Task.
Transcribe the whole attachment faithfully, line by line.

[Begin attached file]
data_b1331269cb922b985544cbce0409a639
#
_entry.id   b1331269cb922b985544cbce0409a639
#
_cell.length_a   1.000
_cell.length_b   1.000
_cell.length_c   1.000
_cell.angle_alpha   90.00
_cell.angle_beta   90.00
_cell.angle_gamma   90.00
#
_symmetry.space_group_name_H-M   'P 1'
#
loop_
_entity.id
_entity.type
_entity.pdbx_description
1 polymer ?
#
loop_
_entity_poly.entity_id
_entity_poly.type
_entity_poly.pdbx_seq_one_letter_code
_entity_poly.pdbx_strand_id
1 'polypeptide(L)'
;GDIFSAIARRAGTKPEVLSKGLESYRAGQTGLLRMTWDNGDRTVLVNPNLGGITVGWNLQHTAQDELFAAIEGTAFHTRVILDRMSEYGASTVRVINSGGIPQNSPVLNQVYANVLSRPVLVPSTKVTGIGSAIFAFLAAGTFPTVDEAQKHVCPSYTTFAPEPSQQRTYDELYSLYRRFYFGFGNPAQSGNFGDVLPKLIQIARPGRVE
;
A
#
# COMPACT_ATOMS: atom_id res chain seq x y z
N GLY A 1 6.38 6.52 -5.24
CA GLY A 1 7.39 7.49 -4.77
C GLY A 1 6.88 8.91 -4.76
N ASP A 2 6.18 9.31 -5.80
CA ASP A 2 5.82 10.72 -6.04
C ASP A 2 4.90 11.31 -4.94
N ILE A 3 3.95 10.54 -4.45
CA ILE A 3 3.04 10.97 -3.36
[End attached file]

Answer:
data_b1331269cb922b985544cbce0409a639
#
_entry.id   b1331269cb922b985544cbce0409a639
#
_cell.length_a   1.000
_cell.length_b   1.000
_cell.length_c   1.000
_cell.angle_alpha   90.00
_cell.angle_beta   90.00
_cell.angle_gamma   90.00
#
_symmetry.space_group_name_H-M   'P 1'
#
loop_
_entity.id
_entity.type
_entity.pdbx_description
1 polymer ?
#
loop_
_entity_poly.entity_id
_entity_poly.type
_entity_poly.pdbx_seq_one_letter_code
_entity_poly.pdbx_strand_id
1 'polypeptide(L)'
;GDIFSAIARRAGTKPEVLSKGLESYRAGQTGLLRMTWDNGDRTVLVNPNLGGITVGWNLQHTAQDELFAAIEGTAFHTRVILDRMSEYGASTVRVINSGGIPQNSPVLNQVYANVLSRPVLVPSTKVTGIGSAIFAFLAAGTFPTVDEAQKHVCPSYTTFAPEPSQQRTYDELYSLYRRFYFGFGNPAQSGNFGDVLPKLIQIARPGRVE
;
A
#
# COMPACT_ATOMS: atom_id res chain seq x y z
N GLY A 1 6.38 6.52 -5.24
CA GLY A 1 7.39 7.49 -4.77
C GLY A 1 6.88 8.91 -4.76
N ASP A 2 6.18 9.31 -5.80
CA ASP A 2 5.82 10.72 -6.04
C ASP A 2 4.90 11.31 -4.94
N ILE A 3 3.95 10.54 -4.45
CA ILE A 3 3.04 10.97 -3.36